Indiana Daily Student

Black Voices: 'A normal teenager,' a monologue by RJ Crawford

Hello officer.

Remember me? 

(Waves hands) Do you even hear me?

(Shakes head)...I was only 16 years old. I made good grades. I had lots of friends. And I never missed a day of school. I was lead point guard on the basketball team. Everyone shouted my name during our games on rainy Friday nights. I had my whole life ahead of me. I was going to get a scholarship to Reddington and I was going to make it to the NBA.

On Saturday mornings, I volunteered at the library. Reshelving books that had been returned late. Turning every single page to make sure there were no boogers stuck to the pages. On Sunday mornings, I would go to church and sing in the youth choir. Rejoicing and being thankful for my life.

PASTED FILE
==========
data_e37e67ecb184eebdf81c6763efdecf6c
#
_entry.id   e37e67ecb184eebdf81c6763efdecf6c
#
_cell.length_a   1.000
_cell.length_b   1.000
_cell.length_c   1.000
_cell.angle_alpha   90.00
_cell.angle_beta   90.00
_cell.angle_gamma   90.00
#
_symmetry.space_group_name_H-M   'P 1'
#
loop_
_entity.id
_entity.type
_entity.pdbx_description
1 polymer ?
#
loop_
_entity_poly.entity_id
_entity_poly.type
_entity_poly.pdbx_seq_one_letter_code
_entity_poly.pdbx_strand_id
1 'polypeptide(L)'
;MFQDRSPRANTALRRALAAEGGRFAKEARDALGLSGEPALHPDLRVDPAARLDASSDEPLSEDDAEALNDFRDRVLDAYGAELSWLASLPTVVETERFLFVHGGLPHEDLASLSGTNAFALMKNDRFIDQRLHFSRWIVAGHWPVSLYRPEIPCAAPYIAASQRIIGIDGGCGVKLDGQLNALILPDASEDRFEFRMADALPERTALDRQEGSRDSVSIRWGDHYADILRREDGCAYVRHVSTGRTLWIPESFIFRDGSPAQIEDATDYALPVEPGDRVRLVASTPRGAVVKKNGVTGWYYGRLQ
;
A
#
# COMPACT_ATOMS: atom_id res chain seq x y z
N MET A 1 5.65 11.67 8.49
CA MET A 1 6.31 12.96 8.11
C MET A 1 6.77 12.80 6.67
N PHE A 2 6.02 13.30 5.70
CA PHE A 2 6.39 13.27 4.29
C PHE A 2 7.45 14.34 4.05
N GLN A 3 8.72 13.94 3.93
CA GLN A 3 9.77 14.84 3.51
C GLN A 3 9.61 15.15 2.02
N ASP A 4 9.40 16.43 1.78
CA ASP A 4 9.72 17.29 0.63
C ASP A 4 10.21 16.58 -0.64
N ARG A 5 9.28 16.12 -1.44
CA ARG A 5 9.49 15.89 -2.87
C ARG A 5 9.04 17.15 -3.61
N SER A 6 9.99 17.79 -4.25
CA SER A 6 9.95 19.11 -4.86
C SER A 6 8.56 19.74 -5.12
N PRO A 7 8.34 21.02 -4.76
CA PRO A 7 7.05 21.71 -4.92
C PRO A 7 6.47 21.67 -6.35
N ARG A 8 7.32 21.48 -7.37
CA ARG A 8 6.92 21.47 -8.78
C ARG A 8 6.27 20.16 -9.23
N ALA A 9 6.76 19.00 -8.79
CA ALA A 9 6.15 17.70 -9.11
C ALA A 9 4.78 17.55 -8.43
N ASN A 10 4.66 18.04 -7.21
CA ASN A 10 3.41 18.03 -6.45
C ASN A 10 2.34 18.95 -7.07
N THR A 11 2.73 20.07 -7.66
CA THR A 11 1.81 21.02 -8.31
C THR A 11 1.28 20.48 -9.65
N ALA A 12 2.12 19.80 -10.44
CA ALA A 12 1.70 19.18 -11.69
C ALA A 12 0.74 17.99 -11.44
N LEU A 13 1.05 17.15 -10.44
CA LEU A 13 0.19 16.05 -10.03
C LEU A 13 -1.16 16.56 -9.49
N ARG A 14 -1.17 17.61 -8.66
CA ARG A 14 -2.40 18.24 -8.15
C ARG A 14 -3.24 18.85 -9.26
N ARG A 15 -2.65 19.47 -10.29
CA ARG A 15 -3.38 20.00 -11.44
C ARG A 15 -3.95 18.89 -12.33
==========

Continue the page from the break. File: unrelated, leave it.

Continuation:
I had the best parents in the world. To me, my parents were better than anybody else's. I loved them, and they loved me. I was their only child …their only child.

I had my whole life ahead of me ... had my whole life taken away from me. Because now, I'm dead.

I'm dead because discrimination is alive, and the color of my skin puts a big red target on my back!

I'm dead because a red or black or blue hoodie means that I'm involved in a gang.

I'm dead because I was in the wrong place at the wrong time. Walking down the street with my best friend Carl to the courts ... planning to go to the movies later. Planning to go stand in line and wait for the new Call of Duty. Just being normal teenagers. Or at least I thought we were being normal teenagers.

Normal teenagers who got stopped, questioned and shot by the cops.

I guess we fit the description ...

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